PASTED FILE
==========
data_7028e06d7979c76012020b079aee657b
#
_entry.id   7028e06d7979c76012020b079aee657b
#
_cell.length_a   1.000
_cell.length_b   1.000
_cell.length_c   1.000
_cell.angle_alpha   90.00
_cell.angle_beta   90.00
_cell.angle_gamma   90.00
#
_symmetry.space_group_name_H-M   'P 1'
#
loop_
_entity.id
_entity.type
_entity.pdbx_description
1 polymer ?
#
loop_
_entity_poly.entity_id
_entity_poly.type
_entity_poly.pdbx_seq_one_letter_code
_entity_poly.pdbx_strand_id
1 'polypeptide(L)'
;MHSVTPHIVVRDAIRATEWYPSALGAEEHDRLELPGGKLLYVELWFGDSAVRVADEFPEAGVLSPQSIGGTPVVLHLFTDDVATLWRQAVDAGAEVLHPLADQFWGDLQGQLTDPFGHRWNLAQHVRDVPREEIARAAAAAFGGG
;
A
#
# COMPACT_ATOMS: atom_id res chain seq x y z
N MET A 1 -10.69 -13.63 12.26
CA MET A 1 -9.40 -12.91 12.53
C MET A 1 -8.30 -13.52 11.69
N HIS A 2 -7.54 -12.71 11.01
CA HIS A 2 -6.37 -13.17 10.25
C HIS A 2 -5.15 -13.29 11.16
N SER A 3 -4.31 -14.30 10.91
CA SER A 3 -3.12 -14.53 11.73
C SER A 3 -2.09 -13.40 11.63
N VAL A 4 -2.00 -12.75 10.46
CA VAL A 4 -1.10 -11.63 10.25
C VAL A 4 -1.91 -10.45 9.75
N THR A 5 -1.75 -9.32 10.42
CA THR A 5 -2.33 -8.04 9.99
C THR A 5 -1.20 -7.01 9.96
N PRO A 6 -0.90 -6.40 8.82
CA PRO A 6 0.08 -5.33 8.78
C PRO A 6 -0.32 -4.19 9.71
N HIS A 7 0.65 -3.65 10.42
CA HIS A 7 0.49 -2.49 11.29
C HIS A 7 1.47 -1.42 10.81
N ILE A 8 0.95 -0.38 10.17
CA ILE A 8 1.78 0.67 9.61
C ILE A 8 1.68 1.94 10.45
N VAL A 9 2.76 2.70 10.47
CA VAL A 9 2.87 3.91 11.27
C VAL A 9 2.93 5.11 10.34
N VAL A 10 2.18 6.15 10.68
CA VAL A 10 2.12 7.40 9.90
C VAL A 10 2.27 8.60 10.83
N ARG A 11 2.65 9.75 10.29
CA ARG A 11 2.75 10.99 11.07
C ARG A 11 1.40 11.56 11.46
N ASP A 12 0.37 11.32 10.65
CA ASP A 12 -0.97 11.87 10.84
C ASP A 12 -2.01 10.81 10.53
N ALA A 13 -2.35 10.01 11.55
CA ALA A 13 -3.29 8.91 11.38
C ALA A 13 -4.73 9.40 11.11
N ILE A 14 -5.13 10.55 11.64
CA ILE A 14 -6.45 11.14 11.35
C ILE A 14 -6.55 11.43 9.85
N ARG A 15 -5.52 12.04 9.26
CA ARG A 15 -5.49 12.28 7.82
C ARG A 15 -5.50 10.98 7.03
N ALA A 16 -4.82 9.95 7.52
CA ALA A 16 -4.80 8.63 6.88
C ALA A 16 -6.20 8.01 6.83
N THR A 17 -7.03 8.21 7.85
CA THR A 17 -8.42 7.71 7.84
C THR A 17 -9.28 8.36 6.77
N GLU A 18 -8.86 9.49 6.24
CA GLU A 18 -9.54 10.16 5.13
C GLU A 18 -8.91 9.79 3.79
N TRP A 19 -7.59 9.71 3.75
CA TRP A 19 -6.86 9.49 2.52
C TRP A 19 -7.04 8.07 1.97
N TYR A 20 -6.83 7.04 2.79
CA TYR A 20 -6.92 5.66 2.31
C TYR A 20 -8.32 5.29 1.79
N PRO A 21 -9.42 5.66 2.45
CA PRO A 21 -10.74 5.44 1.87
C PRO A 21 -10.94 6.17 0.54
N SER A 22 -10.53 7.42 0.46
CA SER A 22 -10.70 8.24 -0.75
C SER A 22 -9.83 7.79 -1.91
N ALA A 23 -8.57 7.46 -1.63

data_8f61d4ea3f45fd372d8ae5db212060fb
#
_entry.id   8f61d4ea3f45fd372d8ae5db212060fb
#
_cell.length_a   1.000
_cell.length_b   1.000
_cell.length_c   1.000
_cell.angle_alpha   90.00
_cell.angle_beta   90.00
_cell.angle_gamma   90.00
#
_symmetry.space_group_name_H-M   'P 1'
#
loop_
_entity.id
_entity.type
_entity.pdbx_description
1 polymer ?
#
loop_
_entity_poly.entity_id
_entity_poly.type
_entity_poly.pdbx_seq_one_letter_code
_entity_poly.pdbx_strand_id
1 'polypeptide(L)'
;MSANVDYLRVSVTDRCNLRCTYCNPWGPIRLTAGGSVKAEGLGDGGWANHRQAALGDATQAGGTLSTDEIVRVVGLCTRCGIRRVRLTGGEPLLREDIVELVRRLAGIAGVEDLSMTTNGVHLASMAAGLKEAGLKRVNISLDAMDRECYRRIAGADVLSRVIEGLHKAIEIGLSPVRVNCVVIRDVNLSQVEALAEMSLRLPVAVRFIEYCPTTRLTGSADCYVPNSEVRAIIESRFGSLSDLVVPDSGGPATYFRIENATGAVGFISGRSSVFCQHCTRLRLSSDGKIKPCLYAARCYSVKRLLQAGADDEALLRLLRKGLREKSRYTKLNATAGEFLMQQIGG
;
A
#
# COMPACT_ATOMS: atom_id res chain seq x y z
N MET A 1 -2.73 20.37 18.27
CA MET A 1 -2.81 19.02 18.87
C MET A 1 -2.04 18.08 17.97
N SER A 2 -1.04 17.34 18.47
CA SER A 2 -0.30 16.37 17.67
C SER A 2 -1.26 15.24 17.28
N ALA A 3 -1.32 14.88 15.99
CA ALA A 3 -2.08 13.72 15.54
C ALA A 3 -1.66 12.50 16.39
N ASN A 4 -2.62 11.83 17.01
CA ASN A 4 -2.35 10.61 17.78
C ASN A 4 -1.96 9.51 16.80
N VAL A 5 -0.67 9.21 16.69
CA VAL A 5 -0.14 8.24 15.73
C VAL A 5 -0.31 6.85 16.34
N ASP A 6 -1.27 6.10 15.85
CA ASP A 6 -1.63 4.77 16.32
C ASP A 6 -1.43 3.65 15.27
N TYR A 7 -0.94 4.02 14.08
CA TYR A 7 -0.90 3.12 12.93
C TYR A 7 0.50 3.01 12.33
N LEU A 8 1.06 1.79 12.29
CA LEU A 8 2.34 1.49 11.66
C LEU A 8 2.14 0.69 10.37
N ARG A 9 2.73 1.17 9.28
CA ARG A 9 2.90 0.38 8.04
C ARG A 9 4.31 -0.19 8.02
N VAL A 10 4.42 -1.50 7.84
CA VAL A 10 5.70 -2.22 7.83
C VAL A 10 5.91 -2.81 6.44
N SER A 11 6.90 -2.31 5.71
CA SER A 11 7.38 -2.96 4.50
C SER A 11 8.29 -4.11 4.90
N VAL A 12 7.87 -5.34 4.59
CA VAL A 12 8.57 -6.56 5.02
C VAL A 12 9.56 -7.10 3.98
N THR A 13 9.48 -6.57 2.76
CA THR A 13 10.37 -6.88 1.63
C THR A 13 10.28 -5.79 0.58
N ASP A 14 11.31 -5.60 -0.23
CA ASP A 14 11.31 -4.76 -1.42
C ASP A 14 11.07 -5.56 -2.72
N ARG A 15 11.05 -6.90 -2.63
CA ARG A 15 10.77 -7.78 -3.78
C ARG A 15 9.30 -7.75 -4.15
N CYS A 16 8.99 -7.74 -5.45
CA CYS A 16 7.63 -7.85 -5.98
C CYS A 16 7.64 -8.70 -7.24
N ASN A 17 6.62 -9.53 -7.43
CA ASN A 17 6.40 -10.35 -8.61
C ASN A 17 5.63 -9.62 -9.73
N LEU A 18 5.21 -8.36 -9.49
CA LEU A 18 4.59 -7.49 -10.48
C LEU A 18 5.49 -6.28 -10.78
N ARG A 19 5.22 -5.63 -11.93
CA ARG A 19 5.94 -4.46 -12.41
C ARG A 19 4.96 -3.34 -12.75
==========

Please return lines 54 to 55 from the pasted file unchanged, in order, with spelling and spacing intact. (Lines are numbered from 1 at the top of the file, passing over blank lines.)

C ILE A 8 1.68 1.94 10.45
N VAL A 9 2.76 2.70 10.47